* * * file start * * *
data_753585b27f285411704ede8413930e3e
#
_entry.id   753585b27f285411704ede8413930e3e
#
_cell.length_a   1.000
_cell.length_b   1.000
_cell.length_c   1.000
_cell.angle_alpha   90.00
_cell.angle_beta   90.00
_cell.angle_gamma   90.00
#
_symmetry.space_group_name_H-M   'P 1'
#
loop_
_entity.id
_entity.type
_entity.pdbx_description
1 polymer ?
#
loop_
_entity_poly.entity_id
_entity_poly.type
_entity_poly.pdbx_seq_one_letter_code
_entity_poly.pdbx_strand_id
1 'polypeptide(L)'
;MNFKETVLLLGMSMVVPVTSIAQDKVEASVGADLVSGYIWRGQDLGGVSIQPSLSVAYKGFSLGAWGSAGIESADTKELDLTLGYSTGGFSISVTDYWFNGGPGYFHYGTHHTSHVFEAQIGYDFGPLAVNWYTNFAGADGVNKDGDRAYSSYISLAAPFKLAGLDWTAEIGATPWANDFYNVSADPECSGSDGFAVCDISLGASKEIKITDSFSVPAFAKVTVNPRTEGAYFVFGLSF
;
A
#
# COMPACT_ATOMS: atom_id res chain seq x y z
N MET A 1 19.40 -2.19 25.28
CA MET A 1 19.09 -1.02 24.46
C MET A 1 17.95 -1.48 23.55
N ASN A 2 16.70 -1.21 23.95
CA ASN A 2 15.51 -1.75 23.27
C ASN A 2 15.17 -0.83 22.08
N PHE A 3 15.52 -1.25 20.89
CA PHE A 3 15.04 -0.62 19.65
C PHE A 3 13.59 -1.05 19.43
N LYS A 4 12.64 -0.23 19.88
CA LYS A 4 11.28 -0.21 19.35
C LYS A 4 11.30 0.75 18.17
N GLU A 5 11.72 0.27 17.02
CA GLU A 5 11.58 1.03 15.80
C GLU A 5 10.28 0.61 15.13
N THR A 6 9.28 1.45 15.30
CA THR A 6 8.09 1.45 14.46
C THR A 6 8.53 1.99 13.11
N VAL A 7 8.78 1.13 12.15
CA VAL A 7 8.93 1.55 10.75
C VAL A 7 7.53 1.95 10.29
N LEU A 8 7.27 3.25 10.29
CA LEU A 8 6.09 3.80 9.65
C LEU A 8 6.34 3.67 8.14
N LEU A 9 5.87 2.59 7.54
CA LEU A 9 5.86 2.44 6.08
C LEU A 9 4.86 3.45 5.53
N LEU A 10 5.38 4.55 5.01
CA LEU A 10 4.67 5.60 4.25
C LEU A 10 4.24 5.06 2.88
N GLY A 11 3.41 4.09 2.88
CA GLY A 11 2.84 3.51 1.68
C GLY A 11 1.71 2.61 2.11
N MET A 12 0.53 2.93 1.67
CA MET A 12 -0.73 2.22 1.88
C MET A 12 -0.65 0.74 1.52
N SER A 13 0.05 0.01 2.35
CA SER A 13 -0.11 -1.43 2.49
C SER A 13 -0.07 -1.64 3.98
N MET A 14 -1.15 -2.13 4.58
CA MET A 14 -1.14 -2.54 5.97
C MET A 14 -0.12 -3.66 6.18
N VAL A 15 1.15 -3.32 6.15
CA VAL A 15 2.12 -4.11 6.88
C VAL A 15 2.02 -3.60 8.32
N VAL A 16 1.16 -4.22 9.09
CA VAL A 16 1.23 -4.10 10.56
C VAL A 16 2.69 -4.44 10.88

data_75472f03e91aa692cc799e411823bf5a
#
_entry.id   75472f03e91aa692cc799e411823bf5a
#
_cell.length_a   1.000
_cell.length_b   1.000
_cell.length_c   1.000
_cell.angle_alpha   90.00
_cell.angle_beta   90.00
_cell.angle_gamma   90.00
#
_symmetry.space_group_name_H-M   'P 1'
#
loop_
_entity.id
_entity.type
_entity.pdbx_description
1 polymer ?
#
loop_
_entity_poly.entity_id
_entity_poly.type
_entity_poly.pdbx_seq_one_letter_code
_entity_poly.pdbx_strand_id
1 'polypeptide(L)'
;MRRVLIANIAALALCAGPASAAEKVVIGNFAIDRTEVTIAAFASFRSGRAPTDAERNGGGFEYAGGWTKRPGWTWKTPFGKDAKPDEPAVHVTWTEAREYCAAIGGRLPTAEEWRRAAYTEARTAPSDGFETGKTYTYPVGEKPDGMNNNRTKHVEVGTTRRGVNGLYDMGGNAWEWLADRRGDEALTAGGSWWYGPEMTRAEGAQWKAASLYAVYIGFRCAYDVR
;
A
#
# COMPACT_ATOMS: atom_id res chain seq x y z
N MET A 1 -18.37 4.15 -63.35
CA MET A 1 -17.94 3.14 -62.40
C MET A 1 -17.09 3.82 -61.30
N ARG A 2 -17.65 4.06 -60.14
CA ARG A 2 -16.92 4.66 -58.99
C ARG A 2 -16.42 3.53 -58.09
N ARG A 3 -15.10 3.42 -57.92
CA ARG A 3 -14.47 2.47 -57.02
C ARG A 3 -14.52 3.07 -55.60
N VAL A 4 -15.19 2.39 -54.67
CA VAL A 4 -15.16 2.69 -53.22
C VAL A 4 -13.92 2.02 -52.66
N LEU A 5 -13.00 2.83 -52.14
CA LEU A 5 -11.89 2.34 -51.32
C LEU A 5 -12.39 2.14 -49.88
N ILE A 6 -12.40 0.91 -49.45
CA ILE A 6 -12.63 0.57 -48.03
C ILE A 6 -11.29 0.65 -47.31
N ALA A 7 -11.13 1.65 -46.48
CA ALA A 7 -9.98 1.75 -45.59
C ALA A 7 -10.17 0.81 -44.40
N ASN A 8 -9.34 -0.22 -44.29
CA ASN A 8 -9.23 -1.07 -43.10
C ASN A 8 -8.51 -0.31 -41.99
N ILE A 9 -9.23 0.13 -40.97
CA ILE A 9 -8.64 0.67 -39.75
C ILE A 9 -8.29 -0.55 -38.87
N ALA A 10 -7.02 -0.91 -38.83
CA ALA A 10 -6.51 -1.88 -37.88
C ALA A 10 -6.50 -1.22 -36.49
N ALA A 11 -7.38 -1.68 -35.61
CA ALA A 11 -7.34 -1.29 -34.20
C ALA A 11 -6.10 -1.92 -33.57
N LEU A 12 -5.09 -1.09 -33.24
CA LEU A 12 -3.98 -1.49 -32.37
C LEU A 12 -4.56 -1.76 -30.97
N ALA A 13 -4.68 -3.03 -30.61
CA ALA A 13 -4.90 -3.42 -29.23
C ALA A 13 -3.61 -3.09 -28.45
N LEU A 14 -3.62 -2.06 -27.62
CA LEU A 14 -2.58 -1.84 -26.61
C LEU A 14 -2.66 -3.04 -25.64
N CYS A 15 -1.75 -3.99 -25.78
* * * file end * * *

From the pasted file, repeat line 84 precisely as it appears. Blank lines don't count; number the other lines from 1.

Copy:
_cell.length_b   1.000